Green (74) 7,820 1,460 3,760 12% 10,470 1,820 5,800

Green (30) 10,300 1,450 5,150 15% 13,600 7,150

Janka side hardness 520 lb for green material and 660 lb at 12% moisture content. Forest Products Laboratory toughness average for green and dry material is 75 in.-lb (5/8-in. specimen). Amsler toughness 137 in.-lb at 15% moisture content (2-cm specimen).

Drying and Shrinkage: The wood is moderately difficult to air-season; drying at a moderate rate with slight checking and moderate warp. Kiln schedule T6-D2 is suggested for 4/4 stock and T3-D1 for 8/4; there is a tendency to warp and check in the kiln. Shrinkage green to ovendry: radial 3.7%; tangential 7.6%; volumetric 10.4%.

Working Properties: Works readily with hand and machine tools with little dulling effect; reported to glue readily and polishes fairly well.

Durability: Heartwood is rated durable to very durable in resistance to attack by white-rot and durable to a brown rot; moderately resistant to dry-wood termites; is similar to teak in resistance to marine borers. Weathering characteristics are excellent and the wood is highly resistant to moisture absorption.

Preservation: The heartwood is not treatable.

Uses: Furniture, general construction, boat planking, tanks and cooperage, joinery, heavy marine construction, turnery, parquet flooring, veneer and plywood is also suggested.

Additional Reading (10), (30), (46), (74)

Ormosia spp.

Baracara Kokriki

Family: Leguminosae

Other Common Names: Palo de matos (Puerto Rico), Amargo blanco (Panama), Chocho (Colombia), Peonio (Venezuela), Mekoe (Surinam), Tento, Jatobáhy do igapó (Brazil).

Distribution: Most of the species are Amazonian but with extensions southward to So Paulo and northward to the West Indies, Central America, and southern Mexico.

The Tree

Varying with species, tree heights may reach 100 ft with diameters of 16 to 28 in.

The Wood

General Characteristics: Heartwood pinkish to reddish, mostly salmon colored, sometimes yellowish brown, more or less streaked; not always distinct from the yellowish sapwood. Texture coarse to very coarse; luster usually medium; grain mostly irregular; feels harsh; without distinctive odor or taste.

Weight: Basic specific gravity (ovendry weight/green volume) varying with species from 0.50 to 0.68; air-dry density 37 to 52 pcf.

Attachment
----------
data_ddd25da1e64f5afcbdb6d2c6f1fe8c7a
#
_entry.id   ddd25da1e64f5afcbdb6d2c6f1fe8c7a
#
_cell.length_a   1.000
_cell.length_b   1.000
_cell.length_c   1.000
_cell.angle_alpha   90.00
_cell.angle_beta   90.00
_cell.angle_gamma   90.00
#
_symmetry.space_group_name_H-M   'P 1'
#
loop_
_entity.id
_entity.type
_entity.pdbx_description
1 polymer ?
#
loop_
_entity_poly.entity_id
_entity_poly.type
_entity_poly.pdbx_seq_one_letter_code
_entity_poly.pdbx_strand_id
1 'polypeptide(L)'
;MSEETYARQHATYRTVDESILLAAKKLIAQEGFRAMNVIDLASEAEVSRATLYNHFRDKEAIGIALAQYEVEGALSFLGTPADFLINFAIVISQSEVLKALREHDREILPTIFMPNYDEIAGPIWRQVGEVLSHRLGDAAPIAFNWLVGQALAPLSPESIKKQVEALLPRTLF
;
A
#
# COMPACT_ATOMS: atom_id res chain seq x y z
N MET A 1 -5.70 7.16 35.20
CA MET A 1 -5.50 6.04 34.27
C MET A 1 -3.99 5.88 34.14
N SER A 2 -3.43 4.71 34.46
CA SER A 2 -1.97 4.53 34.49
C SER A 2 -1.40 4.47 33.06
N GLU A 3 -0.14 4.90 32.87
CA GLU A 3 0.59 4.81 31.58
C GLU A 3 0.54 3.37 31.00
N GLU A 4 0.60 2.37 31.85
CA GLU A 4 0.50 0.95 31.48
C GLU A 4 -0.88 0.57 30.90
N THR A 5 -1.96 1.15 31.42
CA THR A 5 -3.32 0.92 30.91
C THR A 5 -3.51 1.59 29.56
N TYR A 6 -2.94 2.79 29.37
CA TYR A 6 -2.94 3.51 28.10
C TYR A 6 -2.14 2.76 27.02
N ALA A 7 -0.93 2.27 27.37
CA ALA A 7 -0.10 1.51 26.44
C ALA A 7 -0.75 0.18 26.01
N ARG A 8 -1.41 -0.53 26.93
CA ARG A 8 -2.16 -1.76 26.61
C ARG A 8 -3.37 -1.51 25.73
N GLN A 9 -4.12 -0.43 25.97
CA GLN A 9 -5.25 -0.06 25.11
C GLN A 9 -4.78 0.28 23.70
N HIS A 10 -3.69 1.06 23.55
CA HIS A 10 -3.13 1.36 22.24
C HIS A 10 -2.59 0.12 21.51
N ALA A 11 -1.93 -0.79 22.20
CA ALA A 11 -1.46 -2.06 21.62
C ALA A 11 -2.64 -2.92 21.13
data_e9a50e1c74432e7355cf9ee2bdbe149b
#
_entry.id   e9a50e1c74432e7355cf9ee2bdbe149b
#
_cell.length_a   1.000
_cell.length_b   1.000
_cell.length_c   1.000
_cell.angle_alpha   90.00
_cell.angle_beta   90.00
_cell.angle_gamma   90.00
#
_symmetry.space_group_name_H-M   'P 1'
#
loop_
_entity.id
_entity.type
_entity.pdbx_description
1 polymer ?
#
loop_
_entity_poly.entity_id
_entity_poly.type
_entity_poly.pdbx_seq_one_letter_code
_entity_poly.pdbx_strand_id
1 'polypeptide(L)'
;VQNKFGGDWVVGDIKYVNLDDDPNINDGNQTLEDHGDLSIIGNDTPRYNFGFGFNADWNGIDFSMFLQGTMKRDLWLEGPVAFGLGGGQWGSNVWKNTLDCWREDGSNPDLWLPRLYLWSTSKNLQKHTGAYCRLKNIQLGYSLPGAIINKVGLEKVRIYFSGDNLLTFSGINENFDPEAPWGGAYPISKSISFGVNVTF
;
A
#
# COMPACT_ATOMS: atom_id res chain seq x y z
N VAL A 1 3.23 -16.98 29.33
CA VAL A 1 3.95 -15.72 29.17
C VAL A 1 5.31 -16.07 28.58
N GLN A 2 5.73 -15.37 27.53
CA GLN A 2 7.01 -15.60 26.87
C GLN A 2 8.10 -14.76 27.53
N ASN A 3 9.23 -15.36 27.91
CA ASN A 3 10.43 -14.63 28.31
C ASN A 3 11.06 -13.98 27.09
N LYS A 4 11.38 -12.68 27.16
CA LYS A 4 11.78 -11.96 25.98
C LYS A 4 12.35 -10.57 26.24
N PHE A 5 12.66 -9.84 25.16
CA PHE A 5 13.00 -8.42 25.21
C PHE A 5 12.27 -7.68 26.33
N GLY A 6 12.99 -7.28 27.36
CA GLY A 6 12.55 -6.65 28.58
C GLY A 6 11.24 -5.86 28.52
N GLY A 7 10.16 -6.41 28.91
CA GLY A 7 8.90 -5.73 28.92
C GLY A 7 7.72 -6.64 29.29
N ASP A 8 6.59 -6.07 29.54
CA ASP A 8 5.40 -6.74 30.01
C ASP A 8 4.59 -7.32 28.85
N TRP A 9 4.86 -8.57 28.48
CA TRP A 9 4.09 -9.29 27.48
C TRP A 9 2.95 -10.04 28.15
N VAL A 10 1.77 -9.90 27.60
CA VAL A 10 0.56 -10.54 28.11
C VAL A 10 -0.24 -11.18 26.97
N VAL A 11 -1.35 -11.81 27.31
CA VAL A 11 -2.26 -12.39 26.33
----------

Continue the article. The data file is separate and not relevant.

Mechanical Properties: (First two sets of data based on the 2-in. standard; third set on the 1-in. standard.)

Moisture content   Bending strength   Modulus of elasticity   Maximum crushing 
                                                                  strength 
------------------------------------------------------------------------------- 
                        Psi              1,000 psi                 Psi   

Green (75) 13,510 2,060 6,520 12% 17,860 2,340 9,780

15% (34) 13,800 1,720 6,830

12% (24) 14,200 2,230 8,050

Janka side hardness 1,000 lb to 1,570 lb for dry material. Forest Products Laboratory toughness average for green and dry material is 151 in.-lb (5/8-in. specimen).

Drying and Shrinkage: Generally the wood air-dries very slowly. Checking and warp vary from slight to moderate. No information available on kiln schedules. Shrinkage from green to ovendry: radial 3.6%; tangential 7.4%; volumetric 12.0%.

Working Properties: For most species, reported to saw and machine easily with fair to good results; surfaces, however, are somewhat rough and difficult to finish.

Durability: Generally reported to be quite susceptible to attack by decay fungi; vulnerable to dry-wood termites; and prone to powder-post beetle attack (sapwood).

Preservation: The heartwood and sapwood respond moderately well to pressure- vacuum preservative treatments; incising should be used where end-grain exposure is low.

Uses: Furniture components, interior construction, general carpentry, and utility veneer.

Additional Reading (24), (34), (71), (7,5)

Oxandra lanceolata

West Indian Lancewood

Family: Annonaceae

Other Common Names: Haya prieta (Puerto Rico), Yaya (Panama, Cuba, Dominican Republic), Bois de lance (Haiti).

Distribution: Cuba, Jamaica, Hispaniola, and Puerto Rico. Other species mostly in the Amazon basin.

The Tree

Slender forest trees up to 50 ft in height; but marketed as Lancewood spars about 13 ft long and rarely over 5 in. in diameter at the small end; all sapwood.